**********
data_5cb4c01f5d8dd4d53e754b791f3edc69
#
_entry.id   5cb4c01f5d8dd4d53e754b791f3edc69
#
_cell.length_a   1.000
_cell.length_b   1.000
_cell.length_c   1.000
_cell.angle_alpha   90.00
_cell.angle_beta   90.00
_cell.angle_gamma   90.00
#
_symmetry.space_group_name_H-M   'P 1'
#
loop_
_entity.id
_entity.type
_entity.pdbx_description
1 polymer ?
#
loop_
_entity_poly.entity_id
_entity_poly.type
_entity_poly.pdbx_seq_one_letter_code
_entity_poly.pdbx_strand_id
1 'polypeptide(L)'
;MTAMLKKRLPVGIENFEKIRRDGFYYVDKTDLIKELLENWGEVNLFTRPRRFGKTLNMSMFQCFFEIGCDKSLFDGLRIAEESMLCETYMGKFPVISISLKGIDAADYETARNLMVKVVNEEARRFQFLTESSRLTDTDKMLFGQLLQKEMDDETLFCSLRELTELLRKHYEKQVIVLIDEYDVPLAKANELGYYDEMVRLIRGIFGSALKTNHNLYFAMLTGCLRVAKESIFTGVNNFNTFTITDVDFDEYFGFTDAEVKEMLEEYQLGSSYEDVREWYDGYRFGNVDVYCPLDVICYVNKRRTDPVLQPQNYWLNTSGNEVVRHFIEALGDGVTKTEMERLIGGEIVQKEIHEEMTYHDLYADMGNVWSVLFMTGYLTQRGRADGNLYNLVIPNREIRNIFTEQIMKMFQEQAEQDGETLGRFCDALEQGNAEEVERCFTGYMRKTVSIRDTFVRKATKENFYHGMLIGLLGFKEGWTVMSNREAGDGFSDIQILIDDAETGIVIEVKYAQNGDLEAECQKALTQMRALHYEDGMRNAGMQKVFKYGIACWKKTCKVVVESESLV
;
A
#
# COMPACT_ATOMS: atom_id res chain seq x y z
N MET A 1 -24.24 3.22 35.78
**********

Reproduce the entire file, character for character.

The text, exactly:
data_5cb4c01f5d8dd4d53e754b791f3edc69
#
_entry.id   5cb4c01f5d8dd4d53e754b791f3edc69
#
_cell.length_a   1.000
_cell.length_b   1.000
_cell.length_c   1.000
_cell.angle_alpha   90.00
_cell.angle_beta   90.00
_cell.angle_gamma   90.00
#
_symmetry.space_group_name_H-M   'P 1'
#
loop_
_entity.id
_entity.type
_entity.pdbx_description
1 polymer ?
#
loop_
_entity_poly.entity_id
_entity_poly.type
_entity_poly.pdbx_seq_one_letter_code
_entity_poly.pdbx_strand_id
1 'polypeptide(L)'
;MTAMLKKRLPVGIENFEKIRRDGFYYVDKTDLIKELLENWGEVNLFTRPRRFGKTLNMSMFQCFFEIGCDKSLFDGLRIAEESMLCETYMGKFPVISISLKGIDAADYETARNLMVKVVNEEARRFQFLTESSRLTDTDKMLFGQLLQKEMDDETLFCSLRELTELLRKHYEKQVIVLIDEYDVPLAKANELGYYDEMVRLIRGIFGSALKTNHNLYFAMLTGCLRVAKESIFTGVNNFNTFTITDVDFDEYFGFTDAEVKEMLEEYQLGSSYEDVREWYDGYRFGNVDVYCPLDVICYVNKRRTDPVLQPQNYWLNTSGNEVVRHFIEALGDGVTKTEMERLIGGEIVQKEIHEEMTYHDLYADMGNVWSVLFMTGYLTQRGRADGNLYNLVIPNREIRNIFTEQIMKMFQEQAEQDGETLGRFCDALEQGNAEEVERCFTGYMRKTVSIRDTFVRKATKENFYHGMLIGLLGFKEGWTVMSNREAGDGFSDIQILIDDAETGIVIEVKYAQNGDLEAECQKALTQMRALHYEDGMRNAGMQKVFKYGIACWKKTCKVVVESESLV
;
A
#
# COMPACT_ATOMS: atom_id res chain seq x y z
N MET A 1 -24.24 3.22 35.78